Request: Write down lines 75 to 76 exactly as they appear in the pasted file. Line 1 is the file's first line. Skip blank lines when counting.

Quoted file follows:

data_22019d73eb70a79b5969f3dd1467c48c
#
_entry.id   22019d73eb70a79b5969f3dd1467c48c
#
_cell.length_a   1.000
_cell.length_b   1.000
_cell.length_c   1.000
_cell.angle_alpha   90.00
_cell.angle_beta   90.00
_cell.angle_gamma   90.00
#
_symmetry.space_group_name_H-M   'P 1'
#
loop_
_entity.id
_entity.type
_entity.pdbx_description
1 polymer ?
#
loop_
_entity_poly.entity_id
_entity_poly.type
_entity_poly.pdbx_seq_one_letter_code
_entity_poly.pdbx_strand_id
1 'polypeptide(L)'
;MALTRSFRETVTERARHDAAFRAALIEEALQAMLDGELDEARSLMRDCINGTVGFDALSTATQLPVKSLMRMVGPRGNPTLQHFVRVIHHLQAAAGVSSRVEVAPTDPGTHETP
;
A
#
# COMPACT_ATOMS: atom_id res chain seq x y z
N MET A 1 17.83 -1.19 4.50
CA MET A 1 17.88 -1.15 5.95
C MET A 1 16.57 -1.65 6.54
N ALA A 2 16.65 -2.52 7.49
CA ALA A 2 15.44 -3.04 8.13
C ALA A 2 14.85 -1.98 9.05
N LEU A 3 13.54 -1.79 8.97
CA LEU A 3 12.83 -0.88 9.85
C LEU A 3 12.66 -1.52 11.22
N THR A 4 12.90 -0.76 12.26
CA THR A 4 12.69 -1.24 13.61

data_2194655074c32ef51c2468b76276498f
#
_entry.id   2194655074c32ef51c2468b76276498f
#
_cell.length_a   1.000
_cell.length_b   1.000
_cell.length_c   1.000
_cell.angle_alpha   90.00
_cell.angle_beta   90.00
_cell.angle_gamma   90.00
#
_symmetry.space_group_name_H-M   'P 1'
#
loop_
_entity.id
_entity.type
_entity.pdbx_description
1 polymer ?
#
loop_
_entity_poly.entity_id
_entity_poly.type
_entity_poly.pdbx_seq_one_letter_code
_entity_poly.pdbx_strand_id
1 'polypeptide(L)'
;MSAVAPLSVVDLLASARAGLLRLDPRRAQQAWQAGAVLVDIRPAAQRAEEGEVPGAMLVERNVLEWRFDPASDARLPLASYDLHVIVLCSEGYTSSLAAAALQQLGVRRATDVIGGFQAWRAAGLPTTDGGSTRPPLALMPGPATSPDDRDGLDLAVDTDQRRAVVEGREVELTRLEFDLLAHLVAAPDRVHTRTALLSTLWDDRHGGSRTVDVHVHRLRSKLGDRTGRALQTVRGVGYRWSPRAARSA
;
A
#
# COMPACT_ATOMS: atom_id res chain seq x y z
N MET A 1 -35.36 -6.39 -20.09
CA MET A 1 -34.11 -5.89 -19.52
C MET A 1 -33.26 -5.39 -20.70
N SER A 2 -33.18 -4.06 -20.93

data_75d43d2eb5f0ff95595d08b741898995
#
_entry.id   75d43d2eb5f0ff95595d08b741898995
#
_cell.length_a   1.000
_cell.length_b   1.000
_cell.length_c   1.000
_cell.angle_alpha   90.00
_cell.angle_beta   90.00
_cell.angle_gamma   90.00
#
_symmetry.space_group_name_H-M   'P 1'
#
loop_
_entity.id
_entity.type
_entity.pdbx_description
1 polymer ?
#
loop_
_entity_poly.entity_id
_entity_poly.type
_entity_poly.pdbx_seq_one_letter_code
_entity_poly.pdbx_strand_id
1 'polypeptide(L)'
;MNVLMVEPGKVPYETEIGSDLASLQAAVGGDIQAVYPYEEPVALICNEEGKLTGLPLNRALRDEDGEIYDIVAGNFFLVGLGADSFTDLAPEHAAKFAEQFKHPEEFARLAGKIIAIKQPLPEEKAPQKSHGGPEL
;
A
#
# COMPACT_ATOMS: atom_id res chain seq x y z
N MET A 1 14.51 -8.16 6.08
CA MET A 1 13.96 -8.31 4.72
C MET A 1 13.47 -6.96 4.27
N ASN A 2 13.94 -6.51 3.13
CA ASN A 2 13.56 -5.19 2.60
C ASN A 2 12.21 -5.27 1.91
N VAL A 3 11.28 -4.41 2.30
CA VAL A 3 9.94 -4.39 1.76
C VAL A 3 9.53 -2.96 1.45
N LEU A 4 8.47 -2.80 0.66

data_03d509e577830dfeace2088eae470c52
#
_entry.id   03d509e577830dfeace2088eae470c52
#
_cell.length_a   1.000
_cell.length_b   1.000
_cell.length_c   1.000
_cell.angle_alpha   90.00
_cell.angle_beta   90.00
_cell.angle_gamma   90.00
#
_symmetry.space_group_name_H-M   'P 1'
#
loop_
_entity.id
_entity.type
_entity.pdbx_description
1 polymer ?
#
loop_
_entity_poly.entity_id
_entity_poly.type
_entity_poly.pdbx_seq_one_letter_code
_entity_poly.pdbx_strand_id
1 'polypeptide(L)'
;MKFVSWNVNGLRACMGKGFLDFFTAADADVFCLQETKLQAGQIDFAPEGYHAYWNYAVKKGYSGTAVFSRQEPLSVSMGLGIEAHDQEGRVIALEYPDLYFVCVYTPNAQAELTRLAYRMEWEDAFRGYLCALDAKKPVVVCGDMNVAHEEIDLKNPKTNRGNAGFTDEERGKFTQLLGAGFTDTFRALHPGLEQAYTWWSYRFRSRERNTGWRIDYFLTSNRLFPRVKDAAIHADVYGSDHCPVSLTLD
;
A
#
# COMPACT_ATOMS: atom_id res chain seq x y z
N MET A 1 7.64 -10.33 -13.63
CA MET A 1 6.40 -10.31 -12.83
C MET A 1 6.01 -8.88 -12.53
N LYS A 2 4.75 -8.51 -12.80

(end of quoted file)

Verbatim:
N SER A 2 -33.18 -4.06 -20.93

data_75d43d2eb5f0ff95595d08b741898995